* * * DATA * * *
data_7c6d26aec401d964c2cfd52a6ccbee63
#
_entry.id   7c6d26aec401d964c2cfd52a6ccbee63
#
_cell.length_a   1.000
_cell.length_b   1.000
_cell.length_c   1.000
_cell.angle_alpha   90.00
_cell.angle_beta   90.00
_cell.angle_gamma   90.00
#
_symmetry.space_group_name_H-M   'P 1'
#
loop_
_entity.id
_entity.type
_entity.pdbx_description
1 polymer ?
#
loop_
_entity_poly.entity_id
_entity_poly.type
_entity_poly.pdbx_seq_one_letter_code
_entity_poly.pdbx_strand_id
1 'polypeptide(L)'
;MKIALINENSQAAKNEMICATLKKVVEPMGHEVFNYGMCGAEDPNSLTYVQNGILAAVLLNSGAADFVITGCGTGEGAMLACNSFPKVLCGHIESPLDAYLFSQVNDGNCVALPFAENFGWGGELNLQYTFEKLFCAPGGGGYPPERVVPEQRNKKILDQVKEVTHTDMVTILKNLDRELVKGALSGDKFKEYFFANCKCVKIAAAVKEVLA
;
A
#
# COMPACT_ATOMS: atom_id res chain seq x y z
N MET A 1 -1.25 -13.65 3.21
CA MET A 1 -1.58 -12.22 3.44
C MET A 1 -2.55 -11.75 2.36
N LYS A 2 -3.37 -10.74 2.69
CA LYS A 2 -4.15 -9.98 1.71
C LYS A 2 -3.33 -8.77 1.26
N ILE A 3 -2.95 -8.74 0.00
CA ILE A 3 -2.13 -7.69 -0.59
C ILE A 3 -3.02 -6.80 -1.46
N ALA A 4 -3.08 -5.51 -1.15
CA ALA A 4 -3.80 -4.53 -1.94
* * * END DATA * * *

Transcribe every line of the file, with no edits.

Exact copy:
data_7c6d26aec401d964c2cfd52a6ccbee63
#
_entry.id   7c6d26aec401d964c2cfd52a6ccbee63
#
_cell.length_a   1.000
_cell.length_b   1.000
_cell.length_c   1.000
_cell.angle_alpha   90.00
_cell.angle_beta   90.00
_cell.angle_gamma   90.00
#
_symmetry.space_group_name_H-M   'P 1'
#
loop_
_entity.id
_entity.type
_entity.pdbx_description
1 polymer ?
#
loop_
_entity_poly.entity_id
_entity_poly.type
_entity_poly.pdbx_seq_one_letter_code
_entity_poly.pdbx_strand_id
1 'polypeptide(L)'
;MKIALINENSQAAKNEMICATLKKVVEPMGHEVFNYGMCGAEDPNSLTYVQNGILAAVLLNSGAADFVITGCGTGEGAMLACNSFPKVLCGHIESPLDAYLFSQVNDGNCVALPFAENFGWGGELNLQYTFEKLFCAPGGGGYPPERVVPEQRNKKILDQVKEVTHTDMVTILKNLDRELVKGALSGDKFKEYFFANCKCVKIAAAVKEVLA
;
A
#
# COMPACT_ATOMS: atom_id res chain seq x y z
N MET A 1 -1.25 -13.65 3.21
CA MET A 1 -1.58 -12.22 3.44
C MET A 1 -2.55 -11.75 2.36
N LYS A 2 -3.37 -10.74 2.69
CA LYS A 2 -4.15 -9.98 1.71
C LYS A 2 -3.33 -8.77 1.26
N ILE A 3 -2.95 -8.74 0.00
CA ILE A 3 -2.13 -7.69 -0.59
C ILE A 3 -3.02 -6.80 -1.46
N ALA A 4 -3.08 -5.51 -1.15
CA ALA A 4 -3.80 -4.53 -1.94